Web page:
Children's Health and Wellness

Rheumatic Heart Disease in Children

What is rheumatic heart disease?

Rheumatic heart disease is a condition that causes permanent damage to the heart valves. It follows rheumatic fever. Rheumatic fever is the body's response to a strep infection of the throat or tonsils or "strep throat." Rheumatic fever may also follow scarlet fever. This is a strep infection of the throat along with a red, rough-feeling skin rash. Rheumatic fever may affect the joints, skin, tissue under the skin, brain, and heart. If it affects the heart, it is called rheumatic heart disease.

What causes rheumatic heart disease?

Rheumatic heart disease is caused by rheumatic fever. Rheumatic fever is a complication of an untreated or under-treated strep infection.

Who is at risk for rheumatic heart disease?

Rheumatic heart disease is uncommon in the U.S., because rheumatic fever is also not common. Rheumatic fever occurs more often in children between ages 5 and 15. This is especially true if they have had frequent cases of strep throat. Poor access to medical care is a risk factor for rheumatic heart disease as strep infections are more likely to be missed and go untreated.

What are the symptoms of rheumatic heart disease?

Your child may have signs and symptoms that affect the heart, including:

  • Trouble breathing
  • Chest pain
  • Swelling (edema) of the feet and ankles
  • Heart murmur

Your child may also have other signs and symptoms of rheumatic fever. These include:

  • Joint pain and swelling 
  • Rash
  • Small, hard, round bumps under the skin (nodules)
  • Irregular or jerky movements
  • Belly (abdominal) pain
  • Bloody nose
  • Fever

The symptoms of rheumatic heart disease can be like other health conditions. Make sure your child sees his or her healthcare provider for a diagnosis.

How is rheumatic heart disease diagnosed?

The healthcare provider will ask about your child’s symptoms and health history, including having rheumatic fever or strep infections. He or she will give your child a physical exam. Your child may also have tests, such as:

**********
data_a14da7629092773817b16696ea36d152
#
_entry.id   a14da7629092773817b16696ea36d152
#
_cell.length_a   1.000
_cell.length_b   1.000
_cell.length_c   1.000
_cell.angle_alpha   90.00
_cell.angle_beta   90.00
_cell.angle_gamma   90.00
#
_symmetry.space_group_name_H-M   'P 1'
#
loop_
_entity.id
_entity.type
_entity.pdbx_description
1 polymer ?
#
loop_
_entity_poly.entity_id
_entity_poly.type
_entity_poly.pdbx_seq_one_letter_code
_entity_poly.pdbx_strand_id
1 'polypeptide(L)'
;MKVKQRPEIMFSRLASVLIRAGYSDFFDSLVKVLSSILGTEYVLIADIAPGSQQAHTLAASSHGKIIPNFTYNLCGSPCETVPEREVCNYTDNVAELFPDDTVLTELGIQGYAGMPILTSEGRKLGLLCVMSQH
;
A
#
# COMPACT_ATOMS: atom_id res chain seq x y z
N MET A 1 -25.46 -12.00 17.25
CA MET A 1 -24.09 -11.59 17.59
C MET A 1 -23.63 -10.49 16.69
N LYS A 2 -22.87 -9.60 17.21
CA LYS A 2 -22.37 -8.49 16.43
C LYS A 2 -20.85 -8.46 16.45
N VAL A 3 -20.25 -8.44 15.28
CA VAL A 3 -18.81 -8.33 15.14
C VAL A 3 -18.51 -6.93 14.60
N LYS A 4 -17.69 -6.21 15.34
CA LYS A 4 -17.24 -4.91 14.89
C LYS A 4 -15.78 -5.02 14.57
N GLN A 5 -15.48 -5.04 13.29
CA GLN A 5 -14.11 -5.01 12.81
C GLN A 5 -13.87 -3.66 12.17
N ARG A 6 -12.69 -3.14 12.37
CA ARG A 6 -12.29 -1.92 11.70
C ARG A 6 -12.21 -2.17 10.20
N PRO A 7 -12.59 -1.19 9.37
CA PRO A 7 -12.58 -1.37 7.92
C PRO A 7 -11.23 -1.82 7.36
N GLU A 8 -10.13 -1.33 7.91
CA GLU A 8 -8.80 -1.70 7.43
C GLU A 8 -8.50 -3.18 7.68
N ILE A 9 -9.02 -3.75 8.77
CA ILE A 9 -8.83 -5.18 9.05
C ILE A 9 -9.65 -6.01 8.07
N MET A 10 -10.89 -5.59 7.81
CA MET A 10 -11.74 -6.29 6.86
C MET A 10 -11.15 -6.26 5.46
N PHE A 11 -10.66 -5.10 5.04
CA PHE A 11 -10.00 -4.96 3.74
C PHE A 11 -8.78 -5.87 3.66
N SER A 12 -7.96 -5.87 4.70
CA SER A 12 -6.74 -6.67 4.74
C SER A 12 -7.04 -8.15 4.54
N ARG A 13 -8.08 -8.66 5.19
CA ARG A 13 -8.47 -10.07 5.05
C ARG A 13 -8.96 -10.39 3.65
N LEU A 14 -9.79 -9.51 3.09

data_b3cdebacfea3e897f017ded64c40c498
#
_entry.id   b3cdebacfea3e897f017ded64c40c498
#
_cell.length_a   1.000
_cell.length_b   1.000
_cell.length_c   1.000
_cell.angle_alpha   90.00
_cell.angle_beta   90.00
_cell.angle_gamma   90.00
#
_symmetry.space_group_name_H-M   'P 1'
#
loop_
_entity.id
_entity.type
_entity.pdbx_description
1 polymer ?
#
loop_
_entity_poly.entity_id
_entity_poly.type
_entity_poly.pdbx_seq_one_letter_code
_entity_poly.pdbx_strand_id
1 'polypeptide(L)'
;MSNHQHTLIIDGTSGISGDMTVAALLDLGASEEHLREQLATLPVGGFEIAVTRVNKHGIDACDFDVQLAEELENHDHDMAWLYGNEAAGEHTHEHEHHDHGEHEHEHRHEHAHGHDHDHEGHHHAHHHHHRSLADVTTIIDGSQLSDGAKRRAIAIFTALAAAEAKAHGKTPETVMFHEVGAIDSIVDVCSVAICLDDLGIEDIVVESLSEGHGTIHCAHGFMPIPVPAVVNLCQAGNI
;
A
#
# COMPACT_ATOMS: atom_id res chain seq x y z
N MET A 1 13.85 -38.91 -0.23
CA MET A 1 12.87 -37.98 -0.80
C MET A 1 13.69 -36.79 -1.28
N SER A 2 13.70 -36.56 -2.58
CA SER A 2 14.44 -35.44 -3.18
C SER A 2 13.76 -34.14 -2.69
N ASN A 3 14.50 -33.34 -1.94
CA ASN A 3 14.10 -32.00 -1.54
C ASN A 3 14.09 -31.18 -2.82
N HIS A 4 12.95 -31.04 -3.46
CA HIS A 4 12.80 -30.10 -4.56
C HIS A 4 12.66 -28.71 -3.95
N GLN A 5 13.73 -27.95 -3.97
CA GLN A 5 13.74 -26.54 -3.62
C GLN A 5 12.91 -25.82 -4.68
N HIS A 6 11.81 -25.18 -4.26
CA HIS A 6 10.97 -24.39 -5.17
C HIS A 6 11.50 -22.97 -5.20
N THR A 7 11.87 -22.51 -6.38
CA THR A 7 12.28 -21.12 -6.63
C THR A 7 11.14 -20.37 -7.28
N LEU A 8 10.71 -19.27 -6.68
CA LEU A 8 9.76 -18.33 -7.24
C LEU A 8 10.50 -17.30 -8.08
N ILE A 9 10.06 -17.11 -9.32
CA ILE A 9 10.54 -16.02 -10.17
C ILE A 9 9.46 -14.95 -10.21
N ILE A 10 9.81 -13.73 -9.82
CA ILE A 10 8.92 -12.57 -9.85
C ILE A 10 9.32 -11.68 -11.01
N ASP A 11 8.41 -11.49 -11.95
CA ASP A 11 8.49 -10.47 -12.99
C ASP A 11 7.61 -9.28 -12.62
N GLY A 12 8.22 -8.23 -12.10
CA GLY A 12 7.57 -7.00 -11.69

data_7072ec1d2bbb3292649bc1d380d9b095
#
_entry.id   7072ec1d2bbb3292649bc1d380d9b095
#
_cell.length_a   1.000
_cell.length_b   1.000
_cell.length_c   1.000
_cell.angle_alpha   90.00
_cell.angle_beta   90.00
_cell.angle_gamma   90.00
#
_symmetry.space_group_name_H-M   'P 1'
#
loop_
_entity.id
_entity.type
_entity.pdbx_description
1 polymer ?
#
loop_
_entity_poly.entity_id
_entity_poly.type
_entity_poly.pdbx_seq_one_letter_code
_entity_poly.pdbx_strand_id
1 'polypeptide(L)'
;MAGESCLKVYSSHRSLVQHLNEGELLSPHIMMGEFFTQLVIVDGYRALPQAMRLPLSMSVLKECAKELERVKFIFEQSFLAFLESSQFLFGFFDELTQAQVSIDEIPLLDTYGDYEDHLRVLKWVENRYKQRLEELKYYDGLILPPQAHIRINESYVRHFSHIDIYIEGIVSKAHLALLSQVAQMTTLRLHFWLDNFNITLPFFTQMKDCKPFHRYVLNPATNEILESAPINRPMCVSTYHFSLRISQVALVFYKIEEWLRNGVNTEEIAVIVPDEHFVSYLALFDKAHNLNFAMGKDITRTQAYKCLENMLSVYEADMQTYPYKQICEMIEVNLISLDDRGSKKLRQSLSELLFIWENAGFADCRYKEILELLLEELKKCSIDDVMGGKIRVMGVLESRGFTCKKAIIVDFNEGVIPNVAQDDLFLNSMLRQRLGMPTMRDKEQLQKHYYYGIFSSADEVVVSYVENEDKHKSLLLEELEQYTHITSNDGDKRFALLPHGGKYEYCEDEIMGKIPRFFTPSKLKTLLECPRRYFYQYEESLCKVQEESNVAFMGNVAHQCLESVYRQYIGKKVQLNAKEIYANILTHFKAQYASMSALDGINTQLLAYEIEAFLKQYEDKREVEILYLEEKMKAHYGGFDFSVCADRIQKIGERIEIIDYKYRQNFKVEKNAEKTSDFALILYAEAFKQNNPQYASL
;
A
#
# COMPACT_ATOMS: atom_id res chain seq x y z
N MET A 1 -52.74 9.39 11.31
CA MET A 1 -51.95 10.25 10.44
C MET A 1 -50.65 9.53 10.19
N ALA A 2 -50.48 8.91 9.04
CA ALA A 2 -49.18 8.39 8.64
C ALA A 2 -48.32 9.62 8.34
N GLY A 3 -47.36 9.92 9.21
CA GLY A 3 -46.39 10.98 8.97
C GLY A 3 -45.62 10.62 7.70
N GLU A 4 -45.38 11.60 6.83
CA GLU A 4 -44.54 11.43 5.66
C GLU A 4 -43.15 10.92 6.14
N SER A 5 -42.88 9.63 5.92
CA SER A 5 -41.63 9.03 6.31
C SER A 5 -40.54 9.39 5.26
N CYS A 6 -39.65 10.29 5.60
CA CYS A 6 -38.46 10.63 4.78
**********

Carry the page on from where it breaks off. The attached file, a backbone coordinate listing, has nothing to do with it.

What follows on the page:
• Throat culture
  • Electrocardiography. A test to measure the electrical activity of the heart.
  • Echocardiography. An imaging test that uses sound waves (ultrasound) to make detailed pictures of the heart.
  • Blood tests

How is rheumatic heart disease treated?

Treatment will depend on your child’s symptoms, age, and general health. It will also depend on how severe the condition is. Your child's healthcare provider will likely refer you to a pediatric cardiologist. This is a doctor with special training to treat heart problems in children. Your child may also see other specialists, depending on his or her symptoms.

Children with rheumatic heart disease will need to rest until their symptoms get better.

Your child’s healthcare provider may prescribe one or more of these medicines:

  • Antibiotics to treat the acute strep infection
  • Long-term antibiotics to prevent recurrent strep infection
  • Steroids or nonsteroidal anti-inflammatory medicines to ease inflammation in the heart and in other parts of the body
  • Water pills (diuretics) if heart failure develops
  • Anti-inflammatory medicine for the management of fever and arthritis symptoms

Your child may also need other medicines. Some children need surgery to fix or replace damaged heart valves.